Two decant oils with different sulfur contents and their vacuum distillation fractions were hydrotreated in a fixed-bed flow reactor to produce a feed with sufficiently low sulfur content for needle coke production. Products from hydrotreatment were subsequently carbonized in a tubing bomb reactor to characterize the carbonaceous mesophase development seen in the resulting semicoke. Although the purpose of the hydrotreatment is to reduce sulfur content, hydrogenation of aromatic compounds also takes place during the treatment, thus increasing the hydrogen consumption. Modest hydrogenation of decant oil from the hydrotreatment improved the mesophase development but resulted in a significant decrease of the semicoke yield upon carbonization of the treated product. As a remedy to conserve hydrogen during hydrotreatment and achieve higher coke yields in the subsequent carbonization, only the middle fraction from vacuum distillation of the decant oil was hydrotreated and blended back with the vacuum bottoms to simulate the coker feed. This scheme was successful to attain the desirable sulfur reduction in the feedstock without the penalty of a reduced coke yield upon carbonization or useless hydrogen consumption.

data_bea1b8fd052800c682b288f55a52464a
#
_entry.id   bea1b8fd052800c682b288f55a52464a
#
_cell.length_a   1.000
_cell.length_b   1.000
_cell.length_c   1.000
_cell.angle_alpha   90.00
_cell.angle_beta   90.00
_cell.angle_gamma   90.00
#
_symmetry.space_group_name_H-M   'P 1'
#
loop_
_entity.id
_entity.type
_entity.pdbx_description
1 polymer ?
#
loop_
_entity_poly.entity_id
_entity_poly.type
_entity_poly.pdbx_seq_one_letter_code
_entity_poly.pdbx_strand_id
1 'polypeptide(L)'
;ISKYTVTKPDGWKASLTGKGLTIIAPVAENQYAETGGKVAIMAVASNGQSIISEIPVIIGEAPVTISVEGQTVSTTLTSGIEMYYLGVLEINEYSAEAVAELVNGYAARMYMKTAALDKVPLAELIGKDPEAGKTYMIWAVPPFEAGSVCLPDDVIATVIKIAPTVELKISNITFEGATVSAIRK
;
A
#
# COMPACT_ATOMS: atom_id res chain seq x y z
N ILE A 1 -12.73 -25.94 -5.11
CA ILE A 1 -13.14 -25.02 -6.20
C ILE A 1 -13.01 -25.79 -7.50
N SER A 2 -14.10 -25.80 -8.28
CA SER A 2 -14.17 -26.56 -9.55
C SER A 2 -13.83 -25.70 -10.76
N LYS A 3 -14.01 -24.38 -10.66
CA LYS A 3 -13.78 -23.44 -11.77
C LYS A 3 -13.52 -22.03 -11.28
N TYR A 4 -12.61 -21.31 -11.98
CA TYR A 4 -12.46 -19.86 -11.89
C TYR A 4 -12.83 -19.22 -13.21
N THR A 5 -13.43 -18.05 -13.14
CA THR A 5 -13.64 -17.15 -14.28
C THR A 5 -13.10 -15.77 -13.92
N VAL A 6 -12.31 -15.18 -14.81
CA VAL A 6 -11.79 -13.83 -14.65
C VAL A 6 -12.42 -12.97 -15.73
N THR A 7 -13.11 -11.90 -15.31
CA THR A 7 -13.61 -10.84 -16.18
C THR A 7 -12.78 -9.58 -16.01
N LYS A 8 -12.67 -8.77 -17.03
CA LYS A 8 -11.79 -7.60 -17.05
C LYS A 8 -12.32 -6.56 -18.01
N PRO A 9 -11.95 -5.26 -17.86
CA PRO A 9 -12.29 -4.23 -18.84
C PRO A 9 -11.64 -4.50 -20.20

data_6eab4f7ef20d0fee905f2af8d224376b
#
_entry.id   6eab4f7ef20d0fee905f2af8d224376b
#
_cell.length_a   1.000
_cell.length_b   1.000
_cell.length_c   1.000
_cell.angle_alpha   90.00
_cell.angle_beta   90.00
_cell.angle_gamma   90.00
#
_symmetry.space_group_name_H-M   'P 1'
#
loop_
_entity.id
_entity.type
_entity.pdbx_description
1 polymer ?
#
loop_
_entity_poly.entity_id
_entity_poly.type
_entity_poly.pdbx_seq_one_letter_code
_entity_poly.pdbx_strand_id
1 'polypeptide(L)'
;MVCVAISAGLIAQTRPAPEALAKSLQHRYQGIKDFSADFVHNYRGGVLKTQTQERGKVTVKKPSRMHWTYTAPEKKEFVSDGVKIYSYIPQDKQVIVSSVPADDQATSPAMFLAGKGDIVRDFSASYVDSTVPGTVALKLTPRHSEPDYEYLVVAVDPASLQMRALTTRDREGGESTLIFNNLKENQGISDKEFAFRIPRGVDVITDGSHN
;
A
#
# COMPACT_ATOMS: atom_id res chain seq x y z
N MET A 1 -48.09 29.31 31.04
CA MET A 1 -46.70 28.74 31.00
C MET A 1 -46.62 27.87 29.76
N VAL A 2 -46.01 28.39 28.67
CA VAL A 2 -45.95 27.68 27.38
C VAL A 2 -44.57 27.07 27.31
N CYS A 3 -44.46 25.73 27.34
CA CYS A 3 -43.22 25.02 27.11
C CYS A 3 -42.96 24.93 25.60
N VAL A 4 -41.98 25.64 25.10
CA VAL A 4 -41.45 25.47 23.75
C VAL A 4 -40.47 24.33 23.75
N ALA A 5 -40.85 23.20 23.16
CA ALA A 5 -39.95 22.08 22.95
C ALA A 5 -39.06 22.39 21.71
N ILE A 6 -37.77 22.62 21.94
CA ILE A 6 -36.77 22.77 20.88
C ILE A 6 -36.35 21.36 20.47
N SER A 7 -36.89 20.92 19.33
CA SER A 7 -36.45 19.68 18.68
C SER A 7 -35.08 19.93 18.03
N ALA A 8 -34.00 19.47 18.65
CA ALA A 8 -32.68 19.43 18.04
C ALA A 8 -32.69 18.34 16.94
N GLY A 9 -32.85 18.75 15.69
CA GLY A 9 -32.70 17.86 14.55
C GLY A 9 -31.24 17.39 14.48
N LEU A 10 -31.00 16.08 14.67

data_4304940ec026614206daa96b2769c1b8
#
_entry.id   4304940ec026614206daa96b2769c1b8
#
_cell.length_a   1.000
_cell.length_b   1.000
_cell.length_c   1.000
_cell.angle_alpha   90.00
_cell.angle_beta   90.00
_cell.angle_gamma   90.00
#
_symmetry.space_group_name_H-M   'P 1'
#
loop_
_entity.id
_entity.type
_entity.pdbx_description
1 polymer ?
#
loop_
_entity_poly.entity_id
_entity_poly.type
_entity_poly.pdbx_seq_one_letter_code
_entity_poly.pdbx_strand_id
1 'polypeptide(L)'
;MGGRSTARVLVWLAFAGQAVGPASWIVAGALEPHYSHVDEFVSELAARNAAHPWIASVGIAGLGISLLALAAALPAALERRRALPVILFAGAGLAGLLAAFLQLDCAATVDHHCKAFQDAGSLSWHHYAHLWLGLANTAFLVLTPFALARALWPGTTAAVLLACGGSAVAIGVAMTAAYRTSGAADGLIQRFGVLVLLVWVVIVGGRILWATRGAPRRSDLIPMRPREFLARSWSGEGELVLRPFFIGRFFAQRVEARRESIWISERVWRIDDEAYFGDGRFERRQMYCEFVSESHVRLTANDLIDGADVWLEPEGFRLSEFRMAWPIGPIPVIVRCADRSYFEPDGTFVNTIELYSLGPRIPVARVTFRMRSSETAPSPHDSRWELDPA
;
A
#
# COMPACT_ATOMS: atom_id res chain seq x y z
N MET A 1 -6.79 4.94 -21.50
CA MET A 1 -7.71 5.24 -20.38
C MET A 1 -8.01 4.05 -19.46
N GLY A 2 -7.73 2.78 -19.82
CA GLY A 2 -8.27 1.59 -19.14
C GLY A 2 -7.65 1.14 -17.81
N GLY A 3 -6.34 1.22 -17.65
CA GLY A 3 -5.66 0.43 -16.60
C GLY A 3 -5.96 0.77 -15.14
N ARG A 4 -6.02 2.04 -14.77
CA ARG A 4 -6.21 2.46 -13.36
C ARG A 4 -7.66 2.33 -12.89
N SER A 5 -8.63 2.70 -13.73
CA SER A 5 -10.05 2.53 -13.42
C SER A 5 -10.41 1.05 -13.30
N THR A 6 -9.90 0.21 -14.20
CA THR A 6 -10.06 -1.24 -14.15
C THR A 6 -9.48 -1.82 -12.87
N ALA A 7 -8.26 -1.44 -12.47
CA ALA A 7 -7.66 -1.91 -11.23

All Science Journal Classification (ASJC) codes
- Chemical Engineering(all)
- Fuel Technology
- Energy Engineering and Power Technology